Computer tomography scanners, more commonly known as CT scanners, use X-rays to record multiple ‘slices’ through bodies that are then built up by computer processing into 3D images that can be rotated on a screen to be viewed from different angles.
The advantages of this over traditional flat X-rays are plain. Although use of these machines does deliver a small dose of radiation to the patient, the ability to obtain a clear view of bone and soft tissue with a quick and non-invasive process far outweighs this consideration.
“When you go beyond a local small veterinary practice, these days I think that any clinic is at a medical disadvantage if it does not have a CT scanner,” says Dr Christoph Dänzer, CEO of the DACH region for Evidensia. “You’re simply at a medical disadvantage if you don’t have one but your local competitor does.”
“These days, I think that any larger clinic is at a medical disadvantage if it does not have a CT scanner.” Dr Christophe Dänzer – Country Manager, DACH Region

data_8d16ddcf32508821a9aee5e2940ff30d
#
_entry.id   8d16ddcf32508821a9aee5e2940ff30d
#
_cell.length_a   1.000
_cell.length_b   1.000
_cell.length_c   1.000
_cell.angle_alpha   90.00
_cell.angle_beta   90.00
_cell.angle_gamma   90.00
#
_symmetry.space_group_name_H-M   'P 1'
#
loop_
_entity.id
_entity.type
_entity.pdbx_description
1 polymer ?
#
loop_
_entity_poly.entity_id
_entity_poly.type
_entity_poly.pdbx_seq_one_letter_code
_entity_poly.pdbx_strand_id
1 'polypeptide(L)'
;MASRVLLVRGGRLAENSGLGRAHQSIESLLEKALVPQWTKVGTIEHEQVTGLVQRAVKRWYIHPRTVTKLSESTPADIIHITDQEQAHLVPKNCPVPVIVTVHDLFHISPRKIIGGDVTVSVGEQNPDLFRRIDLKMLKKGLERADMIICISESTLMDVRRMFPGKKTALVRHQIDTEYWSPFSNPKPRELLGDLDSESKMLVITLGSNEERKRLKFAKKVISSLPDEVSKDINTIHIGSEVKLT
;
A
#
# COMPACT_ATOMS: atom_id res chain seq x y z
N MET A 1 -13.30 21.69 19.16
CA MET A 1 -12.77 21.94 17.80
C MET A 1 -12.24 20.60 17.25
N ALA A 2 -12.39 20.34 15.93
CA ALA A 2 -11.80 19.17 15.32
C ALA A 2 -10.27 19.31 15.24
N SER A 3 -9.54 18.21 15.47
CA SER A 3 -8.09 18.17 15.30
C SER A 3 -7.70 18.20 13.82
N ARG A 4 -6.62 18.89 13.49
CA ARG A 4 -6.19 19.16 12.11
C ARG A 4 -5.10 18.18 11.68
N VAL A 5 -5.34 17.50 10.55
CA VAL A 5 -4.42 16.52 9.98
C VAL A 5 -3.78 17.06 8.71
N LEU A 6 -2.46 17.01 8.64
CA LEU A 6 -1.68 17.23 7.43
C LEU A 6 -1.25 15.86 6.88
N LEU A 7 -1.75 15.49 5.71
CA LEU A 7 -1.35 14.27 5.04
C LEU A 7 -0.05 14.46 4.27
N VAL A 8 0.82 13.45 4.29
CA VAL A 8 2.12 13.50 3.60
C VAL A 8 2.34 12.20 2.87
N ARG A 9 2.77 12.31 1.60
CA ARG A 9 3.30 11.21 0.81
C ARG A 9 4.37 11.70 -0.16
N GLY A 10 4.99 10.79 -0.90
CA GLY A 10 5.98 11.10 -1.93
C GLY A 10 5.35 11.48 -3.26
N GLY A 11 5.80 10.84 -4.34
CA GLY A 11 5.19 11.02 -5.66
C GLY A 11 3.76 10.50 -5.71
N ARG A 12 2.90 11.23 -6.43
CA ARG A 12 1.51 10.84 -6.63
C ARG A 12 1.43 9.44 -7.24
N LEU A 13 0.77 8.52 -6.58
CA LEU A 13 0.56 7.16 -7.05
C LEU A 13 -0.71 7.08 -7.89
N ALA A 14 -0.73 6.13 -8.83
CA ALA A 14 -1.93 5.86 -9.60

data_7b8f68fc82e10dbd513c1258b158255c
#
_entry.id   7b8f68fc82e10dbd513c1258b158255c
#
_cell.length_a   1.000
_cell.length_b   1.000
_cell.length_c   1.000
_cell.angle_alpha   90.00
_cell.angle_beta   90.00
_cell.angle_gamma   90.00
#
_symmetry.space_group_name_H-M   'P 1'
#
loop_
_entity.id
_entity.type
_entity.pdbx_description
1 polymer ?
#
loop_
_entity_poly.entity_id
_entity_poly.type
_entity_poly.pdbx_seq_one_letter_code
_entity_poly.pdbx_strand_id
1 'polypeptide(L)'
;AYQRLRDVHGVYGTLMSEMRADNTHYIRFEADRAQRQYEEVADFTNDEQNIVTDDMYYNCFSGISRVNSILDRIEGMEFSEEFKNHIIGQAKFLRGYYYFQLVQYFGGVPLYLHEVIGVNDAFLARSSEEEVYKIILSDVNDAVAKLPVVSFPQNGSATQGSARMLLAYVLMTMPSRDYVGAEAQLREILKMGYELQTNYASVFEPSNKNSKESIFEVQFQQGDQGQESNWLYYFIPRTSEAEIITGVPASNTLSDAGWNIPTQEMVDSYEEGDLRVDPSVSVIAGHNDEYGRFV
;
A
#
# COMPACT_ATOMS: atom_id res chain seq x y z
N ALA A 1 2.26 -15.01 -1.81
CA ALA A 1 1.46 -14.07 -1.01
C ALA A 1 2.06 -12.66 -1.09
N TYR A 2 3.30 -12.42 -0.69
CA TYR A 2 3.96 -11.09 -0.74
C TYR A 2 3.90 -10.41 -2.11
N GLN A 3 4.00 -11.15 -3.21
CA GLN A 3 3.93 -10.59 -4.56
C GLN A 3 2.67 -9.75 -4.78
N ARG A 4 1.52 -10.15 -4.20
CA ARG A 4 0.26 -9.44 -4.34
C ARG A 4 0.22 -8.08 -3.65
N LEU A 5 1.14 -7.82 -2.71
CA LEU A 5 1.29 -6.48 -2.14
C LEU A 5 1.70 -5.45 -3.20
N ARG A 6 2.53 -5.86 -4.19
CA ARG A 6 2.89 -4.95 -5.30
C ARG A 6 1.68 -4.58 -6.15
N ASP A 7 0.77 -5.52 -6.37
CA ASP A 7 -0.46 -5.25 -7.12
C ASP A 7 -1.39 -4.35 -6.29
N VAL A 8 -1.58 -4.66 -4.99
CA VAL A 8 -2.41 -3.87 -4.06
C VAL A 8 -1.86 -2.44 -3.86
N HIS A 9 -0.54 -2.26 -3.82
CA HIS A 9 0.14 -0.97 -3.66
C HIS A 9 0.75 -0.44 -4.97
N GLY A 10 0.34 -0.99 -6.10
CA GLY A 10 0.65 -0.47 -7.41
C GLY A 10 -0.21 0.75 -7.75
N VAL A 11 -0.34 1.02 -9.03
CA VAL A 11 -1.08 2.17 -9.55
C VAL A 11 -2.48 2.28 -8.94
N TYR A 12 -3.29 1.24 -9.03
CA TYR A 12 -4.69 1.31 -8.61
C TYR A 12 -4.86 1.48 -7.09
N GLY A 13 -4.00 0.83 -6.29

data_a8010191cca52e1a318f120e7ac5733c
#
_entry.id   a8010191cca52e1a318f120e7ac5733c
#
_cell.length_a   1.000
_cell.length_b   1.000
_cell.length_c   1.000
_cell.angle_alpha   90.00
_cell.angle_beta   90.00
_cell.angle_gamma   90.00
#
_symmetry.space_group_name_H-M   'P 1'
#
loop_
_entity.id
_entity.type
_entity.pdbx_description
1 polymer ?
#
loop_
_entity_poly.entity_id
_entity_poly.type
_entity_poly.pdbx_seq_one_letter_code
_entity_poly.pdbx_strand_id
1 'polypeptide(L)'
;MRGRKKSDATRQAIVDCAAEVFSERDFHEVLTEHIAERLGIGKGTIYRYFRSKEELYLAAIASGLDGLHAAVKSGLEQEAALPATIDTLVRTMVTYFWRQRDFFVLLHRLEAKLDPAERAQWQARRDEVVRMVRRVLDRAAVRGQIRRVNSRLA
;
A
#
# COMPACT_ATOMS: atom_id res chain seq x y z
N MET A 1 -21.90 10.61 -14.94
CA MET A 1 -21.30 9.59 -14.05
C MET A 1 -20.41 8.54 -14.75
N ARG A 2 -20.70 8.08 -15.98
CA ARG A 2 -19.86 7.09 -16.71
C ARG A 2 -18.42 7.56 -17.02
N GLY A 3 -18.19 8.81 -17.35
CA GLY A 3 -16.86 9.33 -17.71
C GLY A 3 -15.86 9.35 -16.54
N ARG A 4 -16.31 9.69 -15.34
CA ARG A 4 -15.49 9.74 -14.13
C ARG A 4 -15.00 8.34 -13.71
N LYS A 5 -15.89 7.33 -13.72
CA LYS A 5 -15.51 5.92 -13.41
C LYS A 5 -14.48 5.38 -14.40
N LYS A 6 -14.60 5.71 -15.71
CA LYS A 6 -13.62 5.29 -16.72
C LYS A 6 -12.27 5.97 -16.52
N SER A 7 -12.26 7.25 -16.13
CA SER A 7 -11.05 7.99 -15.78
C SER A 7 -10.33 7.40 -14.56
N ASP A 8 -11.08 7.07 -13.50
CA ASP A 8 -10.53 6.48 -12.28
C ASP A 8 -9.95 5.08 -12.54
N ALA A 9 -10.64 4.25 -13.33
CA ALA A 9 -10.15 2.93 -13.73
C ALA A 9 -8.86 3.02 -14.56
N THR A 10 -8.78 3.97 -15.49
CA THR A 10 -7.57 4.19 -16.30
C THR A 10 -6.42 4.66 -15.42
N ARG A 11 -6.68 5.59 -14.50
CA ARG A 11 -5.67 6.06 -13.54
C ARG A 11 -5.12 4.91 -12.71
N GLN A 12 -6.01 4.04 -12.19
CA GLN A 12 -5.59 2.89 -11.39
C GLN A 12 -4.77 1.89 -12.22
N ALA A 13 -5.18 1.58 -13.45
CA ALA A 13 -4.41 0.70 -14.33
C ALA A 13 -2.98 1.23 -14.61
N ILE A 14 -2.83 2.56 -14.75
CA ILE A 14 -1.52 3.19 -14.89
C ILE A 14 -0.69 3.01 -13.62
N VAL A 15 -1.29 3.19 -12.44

Why doesn’t every clinic own one then? Cost of course. A decade ago, installation costs hovered around the €1m mark, once the costs of shielding walls, strengthening floors and refurbishing the facility were factored in. The thought of an independent clinic taking on such a debt was virtually unthinkable.
“These days, depending on the facility situation, you’re probably talking about SFr150,000 to SFr250,000,” says Christoph. “Yes that’s a lot of money, but it’s significantly less than it used to be.” For practices within the IVC/Evidensia group that can build a strong enough business case for owning a CT scanner, there’s the backing of a larger group to fund this kind of investment.
“I hope that the installation of such technology is becoming the norm across Evidensia,” says Christoph. “We recently put a CT scanner into a second Swiss clinic, leaving only our three smaller practices in the country without one. In Germany, we have 13 clinics that are all quite large and only two smaller ones do not have a CT scanner.”